Q & A

Q: Any suggestions for someone who doesn't like to eat breakfast?

A: Yes, Metagenics Ultra Meal for Daily Support. It's a quick nutritious shake that can be used as a meal replacement or snack.  It contains a blend of carbohydrates, protein, and fats, phytonutrients, and essential vitamins and minerals. It is also gluten free! Not everyone has time to prepare breakfast in the morning and some fast, microwave options are just not healthy. With 8 grams of protein the Ultra Meal for Daily Support is a perfect way to kick start your morning.

Q: Is my orange juice healthier than a Coke?

A: Yes, but only barely! Are you surprised? You shouldn’t be, and this is why. Twelve ounces of orange juice has a whopping 37 grams of sugar (almost 10 teaspoons)! The same amount of Coca-Cola has almost the same amount of sugar at 39 grams. Although orange juice has nutrients that coke doesn’t such as vitamin c and potassium, in my opinion it is not a healthy food. One reason is because it has no fiber. Fiber is extremely important in that it slows down the absorption of sugar. A quick release of sugar in the blood stream is implicated in a myriad of health concerns including weight gain, insulin resistance, and diabetes. In Robert Lustig’s new book, Fat Chance: Beating the Odds Against Sugar, Processed Food, Obesity, and Disease, he documents the connection between sugar and high fructose corn syrup and obesity and lifestyle diseases that have become epidemic in the last 30 years.  Instead of drinking orange juice, eat an orange. Drink water; it is what man is designed to drink, it is free, and it is readily available

Q: Can you give suggestions for a good night’s sleep?

  • Do not consume caffeinated beverages after 4pm
  • Consume little or no alcohol before bedtime (you may fall asleep easier but you won’t stay asleep)
  • Don’t use your bed to do work or for watching television
  • Go to bed and wake up the same time daily
  • Take a hot bath before bed
  • Keep your room cool
  • Don’t sleep with your pets (sorry)
  • If you wake up frequently to urinate, do not drink fluids near bedtime
  • If your partner snores, invest in earplugs or invest in a sound generator (white noise)
  • Keep the bedroom clock out of arm’s reach or turn it away from you (frequently watching the clock aggravates sleep problems)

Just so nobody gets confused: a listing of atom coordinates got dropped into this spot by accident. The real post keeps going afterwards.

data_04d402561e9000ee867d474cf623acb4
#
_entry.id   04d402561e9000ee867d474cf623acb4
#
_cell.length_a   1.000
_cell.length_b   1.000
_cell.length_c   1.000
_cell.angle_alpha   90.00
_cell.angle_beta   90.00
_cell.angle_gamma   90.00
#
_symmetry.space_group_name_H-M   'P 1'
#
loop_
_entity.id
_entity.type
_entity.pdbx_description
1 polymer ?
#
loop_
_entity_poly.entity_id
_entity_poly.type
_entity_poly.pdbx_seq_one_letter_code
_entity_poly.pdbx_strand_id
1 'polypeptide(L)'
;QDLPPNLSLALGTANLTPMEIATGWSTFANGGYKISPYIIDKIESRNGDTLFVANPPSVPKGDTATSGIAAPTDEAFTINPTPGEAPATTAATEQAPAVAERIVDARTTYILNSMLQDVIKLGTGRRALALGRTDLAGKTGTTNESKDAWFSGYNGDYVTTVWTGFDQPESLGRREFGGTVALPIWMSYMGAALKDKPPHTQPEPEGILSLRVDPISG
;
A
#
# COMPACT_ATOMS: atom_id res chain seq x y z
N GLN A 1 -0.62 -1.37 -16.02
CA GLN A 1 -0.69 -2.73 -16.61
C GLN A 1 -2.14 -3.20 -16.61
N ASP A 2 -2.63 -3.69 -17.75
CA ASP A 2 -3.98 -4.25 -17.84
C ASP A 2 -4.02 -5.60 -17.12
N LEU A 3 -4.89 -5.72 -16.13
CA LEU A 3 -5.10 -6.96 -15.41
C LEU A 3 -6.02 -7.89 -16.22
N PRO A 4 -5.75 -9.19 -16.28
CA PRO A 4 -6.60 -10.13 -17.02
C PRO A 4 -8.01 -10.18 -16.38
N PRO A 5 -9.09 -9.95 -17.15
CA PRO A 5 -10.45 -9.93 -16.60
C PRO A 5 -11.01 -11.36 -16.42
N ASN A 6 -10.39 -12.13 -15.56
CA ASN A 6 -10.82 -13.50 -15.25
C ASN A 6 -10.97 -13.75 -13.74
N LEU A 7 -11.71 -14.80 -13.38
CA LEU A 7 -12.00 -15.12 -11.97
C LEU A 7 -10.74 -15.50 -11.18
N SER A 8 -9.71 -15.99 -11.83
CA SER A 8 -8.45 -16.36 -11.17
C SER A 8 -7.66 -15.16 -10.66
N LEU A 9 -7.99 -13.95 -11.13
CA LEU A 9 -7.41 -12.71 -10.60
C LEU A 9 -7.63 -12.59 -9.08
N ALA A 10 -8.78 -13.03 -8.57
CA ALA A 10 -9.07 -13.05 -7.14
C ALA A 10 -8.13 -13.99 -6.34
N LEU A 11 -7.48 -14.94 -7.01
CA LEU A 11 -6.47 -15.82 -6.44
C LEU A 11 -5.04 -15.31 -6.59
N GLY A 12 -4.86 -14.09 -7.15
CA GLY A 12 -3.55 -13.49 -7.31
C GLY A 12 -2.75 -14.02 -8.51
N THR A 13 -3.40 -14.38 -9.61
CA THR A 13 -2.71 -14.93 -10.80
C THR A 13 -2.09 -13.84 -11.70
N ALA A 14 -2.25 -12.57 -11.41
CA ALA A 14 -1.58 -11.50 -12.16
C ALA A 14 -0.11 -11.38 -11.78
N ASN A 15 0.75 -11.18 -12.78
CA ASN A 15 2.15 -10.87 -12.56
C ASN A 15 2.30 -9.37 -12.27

• Have a small snack before bed if necessary so you don’t go to bed hungry (it is harder to stay in the restorative REM sleep if you are hungry)
  • Exercising before bed seems to negatively influence the ability to fall asleep for some

There are a number of natural sleep remedies that have been shown to be effective for some people:

  • Theanine (an amino acid)
  • Melatonin (a naturally occurring hormone, the precursor to serotonin)
  • Valerian root
  • Passionflower
  • Magnesium
  • 5-HTP

If you are interested in more information on these natural sleep remedies, I will be happy to answer any further questions.

Q: Why is breakfast the most important meal of the day?

A: Why is it important to eat breakfast? Breakfast really is the most important meal of the day for a number of reasons. You have gone without food all night and breakfast is exactly what the name implies, breaking your fast. After 8 or more hours, your body and mind need to recharge and the only way to do this is with food. Without nourishment, your ability to concentrate diminishes. You also don’t have the ability to sustain a very high energy level. In addition, research and my own experience has shown that skipping breakfast leads to weight gain.

Breakfast Dos and Don’ts: Here’s the rub. It’s not just about eating something - anything - shortly after you wake up. It’s about eating the right things. Love your bagels and muffins? Your body and brain don’t. It’s better than nothing, but it’ll hold you over for minutes instead of hours and will have you reaching for a mid-morning doughnut faster than you can come up with an excuse for being late. Stock up on the following for breaking your fast instead: real fruit (not fruit juice), oatmeal, nuts, cheese, low fat yogurt, low fat cottage cheese, and eggs. You can pair any of these things together for a breakfast that works and prevents all of the previously outlined issues. Make a breakfast burrito with eggs and a wheat tortilla. Hard boiled eggs and an apple are also a good combo. Low fat cottage cheese with fruit on top is delicious. But resist the urge to buy cottage cheese packaged with syrupy fruit toppings; they’re loaded with extra sugar.